I had a genuine dilemma when sitting down to write this blog post. I’ve experienced another kind of toilet since the last post, and that seemed to be effective last time; but I don’t want to be accused of a toilet fetish, and to be honest, relying on the same introduction is a bit lame. Not to mention slightly nauseating.
So, to great personal distress, I decided to omit my experiences with the commode (the English meaning, not the French), and instead just write without mentioning any more defecation.
I’d forgotten how crap chemotherapy feels. A few posts ago, I spoke of the surgeon guy going away this month, meaning I’d have the operation early and hopefully miss out one “VIDE” chemotherapy treatment. However, it seems I’d been slightly misled. Yes, the surgeon was going away this October, so I did have the operation early…but that didn’t mean I got to miss that last chemo treatment. So instead of having 5 chemos, surgery, then moving on to the next stage in the treatment, it was 5 chemos, surgery, then another chemo for good measure before moving on.
If you didn’t quite get all that, it’s not that important, it just means that just under 2 weeks after I had surgery (when I wrote the last post), I was knocked down (pretty literally) with the worst course of chemo I’ve had so far, which I wasn’t really expecting. It just sucks really, because at least pre-surgery I could walk around without limping, but it seems that the only advantage that the chemo held has been taken away.
Anyway, I’m not going to get all down and angsty, but I will show you a couple of photos that you might find interesting:
It was a surreal experience, coming back. From NHS food and chemo, I was ushered onto a private plane (I shit you not), put into an ambulance, went into the PEH for a blood transfusion (where I had a fillet steak, no less), then came home, where I am currently typing this. It was like being transferred from St. Margaret’s Lodge to The Ritz. This has been full of completely surreal experiences from start to (I’d like to say finish, but I can’t) now.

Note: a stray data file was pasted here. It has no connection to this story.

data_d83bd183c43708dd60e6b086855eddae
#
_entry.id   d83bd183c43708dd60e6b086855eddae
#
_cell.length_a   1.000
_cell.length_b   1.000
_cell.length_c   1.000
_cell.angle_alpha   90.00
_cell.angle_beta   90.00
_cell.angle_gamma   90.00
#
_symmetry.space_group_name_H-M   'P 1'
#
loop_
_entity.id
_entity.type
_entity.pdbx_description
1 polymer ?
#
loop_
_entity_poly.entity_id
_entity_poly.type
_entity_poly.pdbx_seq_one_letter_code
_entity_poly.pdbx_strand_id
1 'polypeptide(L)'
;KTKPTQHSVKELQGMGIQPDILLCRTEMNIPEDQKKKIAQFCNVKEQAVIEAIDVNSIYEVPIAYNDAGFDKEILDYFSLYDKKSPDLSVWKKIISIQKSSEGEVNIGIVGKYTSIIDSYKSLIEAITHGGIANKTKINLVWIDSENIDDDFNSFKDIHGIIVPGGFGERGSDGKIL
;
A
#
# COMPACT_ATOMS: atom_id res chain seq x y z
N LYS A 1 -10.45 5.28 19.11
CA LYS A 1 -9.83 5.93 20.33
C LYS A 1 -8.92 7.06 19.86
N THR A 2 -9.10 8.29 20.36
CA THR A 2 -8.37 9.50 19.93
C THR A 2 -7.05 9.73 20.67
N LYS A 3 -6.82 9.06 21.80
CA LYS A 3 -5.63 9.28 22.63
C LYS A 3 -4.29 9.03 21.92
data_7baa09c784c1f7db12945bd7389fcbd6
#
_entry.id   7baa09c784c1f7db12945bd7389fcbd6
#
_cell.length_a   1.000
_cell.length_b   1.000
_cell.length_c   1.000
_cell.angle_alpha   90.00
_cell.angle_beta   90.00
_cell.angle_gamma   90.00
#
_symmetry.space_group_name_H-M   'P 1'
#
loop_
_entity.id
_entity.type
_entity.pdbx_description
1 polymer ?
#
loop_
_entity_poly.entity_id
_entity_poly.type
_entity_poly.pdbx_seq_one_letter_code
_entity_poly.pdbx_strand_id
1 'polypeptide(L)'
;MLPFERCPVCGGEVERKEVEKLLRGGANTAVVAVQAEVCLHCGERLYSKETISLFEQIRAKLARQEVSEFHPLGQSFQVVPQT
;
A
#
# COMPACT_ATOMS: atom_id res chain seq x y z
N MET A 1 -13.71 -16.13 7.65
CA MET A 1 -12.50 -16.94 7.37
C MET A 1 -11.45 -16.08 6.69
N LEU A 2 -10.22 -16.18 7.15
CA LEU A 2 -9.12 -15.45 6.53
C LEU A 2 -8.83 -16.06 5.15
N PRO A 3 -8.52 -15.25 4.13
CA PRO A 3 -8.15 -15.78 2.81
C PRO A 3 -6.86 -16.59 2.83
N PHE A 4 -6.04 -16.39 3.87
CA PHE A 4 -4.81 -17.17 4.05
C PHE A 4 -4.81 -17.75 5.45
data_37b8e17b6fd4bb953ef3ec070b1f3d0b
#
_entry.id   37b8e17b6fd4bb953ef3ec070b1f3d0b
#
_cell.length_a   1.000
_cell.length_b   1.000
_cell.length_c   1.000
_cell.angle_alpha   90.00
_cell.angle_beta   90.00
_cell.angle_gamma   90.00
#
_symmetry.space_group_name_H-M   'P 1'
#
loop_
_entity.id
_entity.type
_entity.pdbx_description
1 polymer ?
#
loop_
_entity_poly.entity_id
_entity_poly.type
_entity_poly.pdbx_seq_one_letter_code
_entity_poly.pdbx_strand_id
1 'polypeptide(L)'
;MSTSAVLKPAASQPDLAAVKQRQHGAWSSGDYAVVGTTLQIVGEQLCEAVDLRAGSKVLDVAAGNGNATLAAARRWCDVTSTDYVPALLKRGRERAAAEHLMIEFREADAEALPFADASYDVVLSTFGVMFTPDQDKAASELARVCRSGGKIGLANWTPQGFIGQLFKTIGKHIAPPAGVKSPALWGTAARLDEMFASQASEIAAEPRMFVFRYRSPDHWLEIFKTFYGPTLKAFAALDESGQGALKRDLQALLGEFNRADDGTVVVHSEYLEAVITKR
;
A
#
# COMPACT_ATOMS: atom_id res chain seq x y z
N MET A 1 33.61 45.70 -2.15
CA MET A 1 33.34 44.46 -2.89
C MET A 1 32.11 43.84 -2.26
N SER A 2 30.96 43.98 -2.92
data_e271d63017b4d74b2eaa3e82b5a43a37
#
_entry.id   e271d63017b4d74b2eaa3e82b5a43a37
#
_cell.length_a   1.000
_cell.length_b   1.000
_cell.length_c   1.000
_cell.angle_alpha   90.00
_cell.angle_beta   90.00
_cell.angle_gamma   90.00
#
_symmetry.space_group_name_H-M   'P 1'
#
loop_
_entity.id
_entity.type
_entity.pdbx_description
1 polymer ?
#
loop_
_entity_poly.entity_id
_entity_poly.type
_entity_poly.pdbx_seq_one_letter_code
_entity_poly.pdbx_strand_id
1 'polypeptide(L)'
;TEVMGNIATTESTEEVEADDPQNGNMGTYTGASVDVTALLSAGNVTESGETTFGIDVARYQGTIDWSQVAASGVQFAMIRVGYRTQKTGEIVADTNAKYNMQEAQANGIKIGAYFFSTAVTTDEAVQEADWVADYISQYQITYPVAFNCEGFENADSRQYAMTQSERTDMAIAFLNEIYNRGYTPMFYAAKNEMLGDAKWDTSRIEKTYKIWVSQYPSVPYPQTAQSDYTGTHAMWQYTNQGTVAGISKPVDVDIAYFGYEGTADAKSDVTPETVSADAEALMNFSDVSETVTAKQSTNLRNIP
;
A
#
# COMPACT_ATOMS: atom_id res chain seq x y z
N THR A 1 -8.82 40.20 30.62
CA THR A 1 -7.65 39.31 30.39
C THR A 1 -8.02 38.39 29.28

The good news is that the report that came back from the bit of bone they removed said they found that “over 90%” of the tumour had been killed by the chemo, so I guess all the crap was worth it. It also means that I get to go onto a slightly less toxic form of chemo from now on, and one that hopefully won’t aggravate my epilepsy as much (which is the last thing you want with a dodgy hip).
Meanwhile, my parents have been awesome, converting our spare room into a hospital-like room, raiding St. John’s even to get stuff like a bed that raises up and down so I can get in and out more easily. It’s pretty damn cool, I must say, but it’s too tempting to play with it than actually do stuff I’m supposed to be doing.
Talking of stuff I should be doing, there’s a pile of textbooks a good few inches thick that the college have been kind enough to provide me with. When I get bored, I can always turn to “Structure, Bonding and Main Group Chemistry” to occupy my time >_<. A couple of you have sent me emails, which is great =D. Otherwise, I got something like 7 comments in 4 days on the last post, which "experienced bloggers" would sneer down at, but it made me happy =].